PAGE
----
Carla Wilson / Times Colonist SEPTEMBER 8, 2018 06:00 AM
The City of Parksville has approved a development permit for new supportive housing, as opponents prepare to fight the plan in the Supreme Court of B.C.
After a four-hour public hearing, council approved the rezoning in July to pave the way for a $6.9-million provincial expenditure on the building.
Along other Vancouver Island communities, such as Victoria, Saanich and Nanaimo, Parksville and its surrounding region are experiencing a lack of affordable rental housing and increasing numbers of homeless residents. Meanwhile, the opioid crisis continues to claim B.C. lives.
Estimates put the number of homeless people in and around Parksville at about 100.
Controversy erupted over the choice of the Corfield site, with critics saying the facility should not be located in that residential area and should not be so close to downtown. Neighbours worry about a potential increase in crime in the area, including drug trafficking.
They said that while they are in favour of a staffed affordable-housing development, drug addicts would be better housed in a specialized treatment centre.
The issue remains a hot topic in Parksville, a community of 12,500 catering to tourists who are attracted by its sandy beaches.
The proposed 34,930-square-foot building is one of the first in B.C. to win municipal approval under the province’s rapid-response-to-homelessness program.
Plans call for a three-storey building with 52 housing units, consisting of 38 studio apartments and 14 one-bedroom units, plus another three shelter units. There would be common areas for dining and food preparation.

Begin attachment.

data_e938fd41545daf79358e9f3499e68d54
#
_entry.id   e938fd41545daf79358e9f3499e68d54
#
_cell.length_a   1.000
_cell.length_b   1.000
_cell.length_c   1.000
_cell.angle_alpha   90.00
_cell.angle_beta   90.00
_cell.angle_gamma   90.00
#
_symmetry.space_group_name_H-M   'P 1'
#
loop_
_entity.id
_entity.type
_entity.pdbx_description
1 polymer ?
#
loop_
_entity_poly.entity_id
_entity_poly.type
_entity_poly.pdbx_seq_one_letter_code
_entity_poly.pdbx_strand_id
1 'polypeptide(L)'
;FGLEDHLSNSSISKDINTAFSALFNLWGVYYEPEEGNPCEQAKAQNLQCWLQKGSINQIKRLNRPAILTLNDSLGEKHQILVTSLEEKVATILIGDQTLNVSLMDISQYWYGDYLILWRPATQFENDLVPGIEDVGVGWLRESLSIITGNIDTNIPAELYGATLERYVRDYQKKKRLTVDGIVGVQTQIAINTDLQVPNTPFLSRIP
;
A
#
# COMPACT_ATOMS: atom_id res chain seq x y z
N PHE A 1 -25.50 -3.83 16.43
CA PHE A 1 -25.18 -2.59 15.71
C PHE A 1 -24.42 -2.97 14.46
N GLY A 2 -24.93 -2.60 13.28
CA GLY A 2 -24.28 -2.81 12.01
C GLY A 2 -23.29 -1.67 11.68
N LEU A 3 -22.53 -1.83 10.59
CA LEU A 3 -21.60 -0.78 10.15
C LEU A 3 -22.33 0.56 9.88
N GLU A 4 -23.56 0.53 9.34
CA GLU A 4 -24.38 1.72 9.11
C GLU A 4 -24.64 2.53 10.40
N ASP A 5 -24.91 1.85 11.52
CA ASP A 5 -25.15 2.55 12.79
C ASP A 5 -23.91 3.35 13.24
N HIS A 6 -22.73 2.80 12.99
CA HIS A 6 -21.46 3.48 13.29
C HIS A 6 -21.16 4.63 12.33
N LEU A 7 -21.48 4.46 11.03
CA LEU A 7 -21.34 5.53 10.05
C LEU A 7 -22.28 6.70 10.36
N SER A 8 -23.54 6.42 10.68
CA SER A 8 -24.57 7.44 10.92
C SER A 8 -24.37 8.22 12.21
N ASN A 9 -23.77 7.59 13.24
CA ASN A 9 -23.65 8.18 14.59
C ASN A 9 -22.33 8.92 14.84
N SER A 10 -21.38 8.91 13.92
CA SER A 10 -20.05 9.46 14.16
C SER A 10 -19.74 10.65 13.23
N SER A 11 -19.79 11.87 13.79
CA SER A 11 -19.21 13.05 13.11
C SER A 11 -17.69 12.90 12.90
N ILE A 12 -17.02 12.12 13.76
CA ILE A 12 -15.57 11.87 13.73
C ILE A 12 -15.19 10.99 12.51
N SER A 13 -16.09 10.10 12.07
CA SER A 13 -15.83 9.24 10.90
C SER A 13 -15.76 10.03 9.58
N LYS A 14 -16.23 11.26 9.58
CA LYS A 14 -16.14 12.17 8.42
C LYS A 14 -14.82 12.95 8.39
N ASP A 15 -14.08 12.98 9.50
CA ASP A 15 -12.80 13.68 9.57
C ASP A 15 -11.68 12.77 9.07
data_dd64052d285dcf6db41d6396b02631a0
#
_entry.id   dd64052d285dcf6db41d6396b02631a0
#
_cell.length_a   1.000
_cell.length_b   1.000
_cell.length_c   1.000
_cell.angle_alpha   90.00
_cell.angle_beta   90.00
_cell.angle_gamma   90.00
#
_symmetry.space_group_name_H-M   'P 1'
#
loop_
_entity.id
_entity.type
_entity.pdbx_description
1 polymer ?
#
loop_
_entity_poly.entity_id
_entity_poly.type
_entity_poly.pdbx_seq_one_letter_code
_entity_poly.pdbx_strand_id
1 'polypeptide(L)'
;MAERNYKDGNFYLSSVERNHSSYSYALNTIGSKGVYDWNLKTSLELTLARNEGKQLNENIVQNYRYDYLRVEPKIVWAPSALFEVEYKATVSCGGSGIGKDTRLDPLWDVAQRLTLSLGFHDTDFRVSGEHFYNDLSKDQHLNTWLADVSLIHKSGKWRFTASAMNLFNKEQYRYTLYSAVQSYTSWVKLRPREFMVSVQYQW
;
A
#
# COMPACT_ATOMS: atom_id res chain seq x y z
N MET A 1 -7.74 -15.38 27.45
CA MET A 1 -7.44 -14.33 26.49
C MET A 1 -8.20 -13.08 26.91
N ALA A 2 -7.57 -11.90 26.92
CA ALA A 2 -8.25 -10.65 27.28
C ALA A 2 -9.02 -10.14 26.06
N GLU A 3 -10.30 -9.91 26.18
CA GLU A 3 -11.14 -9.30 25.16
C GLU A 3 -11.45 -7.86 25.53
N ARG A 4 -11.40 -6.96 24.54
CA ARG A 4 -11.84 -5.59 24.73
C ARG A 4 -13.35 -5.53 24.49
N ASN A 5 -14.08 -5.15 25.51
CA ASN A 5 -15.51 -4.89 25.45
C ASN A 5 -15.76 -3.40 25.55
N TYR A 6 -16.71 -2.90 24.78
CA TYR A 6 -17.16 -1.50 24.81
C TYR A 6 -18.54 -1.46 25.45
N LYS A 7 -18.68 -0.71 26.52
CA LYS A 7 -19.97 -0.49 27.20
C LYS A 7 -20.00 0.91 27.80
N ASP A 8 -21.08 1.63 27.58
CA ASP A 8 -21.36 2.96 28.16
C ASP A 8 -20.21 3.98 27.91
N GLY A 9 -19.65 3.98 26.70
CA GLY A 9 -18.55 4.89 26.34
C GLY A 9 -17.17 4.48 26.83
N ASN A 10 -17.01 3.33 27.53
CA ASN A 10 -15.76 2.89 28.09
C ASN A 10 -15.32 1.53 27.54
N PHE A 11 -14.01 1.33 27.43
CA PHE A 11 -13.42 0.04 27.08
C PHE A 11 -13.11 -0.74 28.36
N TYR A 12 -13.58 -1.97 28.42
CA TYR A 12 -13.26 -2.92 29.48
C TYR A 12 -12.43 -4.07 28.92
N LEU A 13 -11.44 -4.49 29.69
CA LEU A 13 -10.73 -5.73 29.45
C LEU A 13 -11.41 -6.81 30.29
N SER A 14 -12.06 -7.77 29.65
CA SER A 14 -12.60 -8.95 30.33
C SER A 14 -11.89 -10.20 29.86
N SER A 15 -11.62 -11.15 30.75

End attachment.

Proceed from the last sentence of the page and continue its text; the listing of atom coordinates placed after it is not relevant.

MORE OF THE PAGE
Project opponents raised more than $32,000 for legal costs in a social-media campaign.
Residents and property owners Ron Chiovetti, Adam Fras, Doug O’Brien and Melanie Van Der Stock, plus Victoria-based Berwick Retirement Communities Ltd., filed a petition to the court in Nanaimo on Aug. 3 against the City of Parksville. Berwick is in the process of developing a seniors facility with 188 suites at nearby 180 Jensen Ave. East, with development partner Revera Inc.
The municipality has not yet responded to the petition.
Petitioners are asking the court to quash the rezoning and to declare that Parksville did not properly notify nearby property owners of the proposed rezoning.
They maintain that city hall did not act fairly when deciding on the proposal. The document said critics were intimidated, interrupted and cut off and did not get enough time to state their reasons for opposing the rezoning during the public hearing.
Allegations have not been proven in court.
Lefebvre, who supports the project, said Friday that he could not comment on the court case. “I firmly believe that the majority of the city of Parksville supports it.”
Violet Hayes, executive director of the Island Crisis Care Society, said if all goes smoothly, the facility will open next year. The next step is for B.C. Housing to apply for a building permit.
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